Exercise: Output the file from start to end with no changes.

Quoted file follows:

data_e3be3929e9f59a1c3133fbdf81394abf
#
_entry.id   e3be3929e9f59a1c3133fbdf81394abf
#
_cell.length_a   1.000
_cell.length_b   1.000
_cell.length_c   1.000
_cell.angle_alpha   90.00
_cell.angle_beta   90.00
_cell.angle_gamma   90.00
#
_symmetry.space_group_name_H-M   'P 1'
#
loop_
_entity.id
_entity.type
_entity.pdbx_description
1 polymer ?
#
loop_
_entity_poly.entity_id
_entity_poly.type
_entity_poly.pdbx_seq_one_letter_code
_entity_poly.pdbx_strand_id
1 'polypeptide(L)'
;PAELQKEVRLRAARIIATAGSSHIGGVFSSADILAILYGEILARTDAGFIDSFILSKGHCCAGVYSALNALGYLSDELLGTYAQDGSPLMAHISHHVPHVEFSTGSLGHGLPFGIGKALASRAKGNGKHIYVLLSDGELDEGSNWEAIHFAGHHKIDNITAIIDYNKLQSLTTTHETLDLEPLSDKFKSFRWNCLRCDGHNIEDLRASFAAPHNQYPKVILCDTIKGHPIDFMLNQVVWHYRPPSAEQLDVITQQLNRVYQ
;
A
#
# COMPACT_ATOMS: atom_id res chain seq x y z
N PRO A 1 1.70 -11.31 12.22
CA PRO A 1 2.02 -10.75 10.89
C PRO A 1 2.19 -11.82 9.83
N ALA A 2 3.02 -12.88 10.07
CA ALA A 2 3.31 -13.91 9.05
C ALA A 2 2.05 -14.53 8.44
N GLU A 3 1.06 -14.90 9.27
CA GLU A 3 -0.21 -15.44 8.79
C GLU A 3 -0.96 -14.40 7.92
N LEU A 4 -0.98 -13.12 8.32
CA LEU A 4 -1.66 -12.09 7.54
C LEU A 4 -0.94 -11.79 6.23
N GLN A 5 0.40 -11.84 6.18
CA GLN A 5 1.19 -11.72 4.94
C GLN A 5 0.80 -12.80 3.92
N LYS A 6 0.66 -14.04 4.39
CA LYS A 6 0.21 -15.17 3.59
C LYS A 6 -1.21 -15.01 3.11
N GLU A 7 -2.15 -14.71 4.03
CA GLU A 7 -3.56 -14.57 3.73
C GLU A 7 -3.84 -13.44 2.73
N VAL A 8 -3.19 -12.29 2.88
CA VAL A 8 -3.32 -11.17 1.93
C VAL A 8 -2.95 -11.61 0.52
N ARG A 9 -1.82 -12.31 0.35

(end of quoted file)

data_e3be3929e9f59a1c3133fbdf81394abf
#
_entry.id   e3be3929e9f59a1c3133fbdf81394abf
#
_cell.length_a   1.000
_cell.length_b   1.000
_cell.length_c   1.000
_cell.angle_alpha   90.00
_cell.angle_beta   90.00
_cell.angle_gamma   90.00
#
_symmetry.space_group_name_H-M   'P 1'
#
loop_
_entity.id
_entity.type
_entity.pdbx_description
1 polymer ?
#
loop_
_entity_poly.entity_id
_entity_poly.type
_entity_poly.pdbx_seq_one_letter_code
_entity_poly.pdbx_strand_id
1 'polypeptide(L)'
;PAELQKEVRLRAARIIATAGSSHIGGVFSSADILAILYGEILARTDAGFIDSFILSKGHCCAGVYSALNALGYLSDELLGTYAQDGSPLMAHISHHVPHVEFSTGSLGHGLPFGIGKALASRAKGNGKHIYVLLSDGELDEGSNWEAIHFAGHHKIDNITAIIDYNKLQSLTTTHETLDLEPLSDKFKSFRWNCLRCDGHNIEDLRASFAAPHNQYPKVILCDTIKGHPIDFMLNQVVWHYRPPSAEQLDVITQQLNRVYQ
;
A
#
# COMPACT_ATOMS: atom_id res chain seq x y z
N PRO A 1 1.70 -11.31 12.22
CA PRO A 1 2.02 -10.75 10.89
C PRO A 1 2.19 -11.82 9.83
N ALA A 2 3.02 -12.88 10.07
CA ALA A 2 3.31 -13.91 9.05
C ALA A 2 2.05 -14.53 8.44
N GLU A 3 1.06 -14.90 9.27
CA GLU A 3 -0.21 -15.44 8.79
C GLU A 3 -0.96 -14.40 7.92
N LEU A 4 -0.98 -13.12 8.32
CA LEU A 4 -1.66 -12.09 7.54
C LEU A 4 -0.94 -11.79 6.23
N GLN A 5 0.40 -11.84 6.18
CA GLN A 5 1.19 -11.72 4.94
C GLN A 5 0.80 -12.80 3.92
N LYS A 6 0.66 -14.04 4.39
CA LYS A 6 0.21 -15.17 3.59
C LYS A 6 -1.21 -15.01 3.11
N GLU A 7 -2.15 -14.71 4.03
CA GLU A 7 -3.56 -14.57 3.73
C GLU A 7 -3.84 -13.44 2.73
N VAL A 8 -3.19 -12.29 2.88
CA VAL A 8 -3.32 -11.17 1.93
C VAL A 8 -2.95 -11.61 0.52
N ARG A 9 -1.82 -12.31 0.35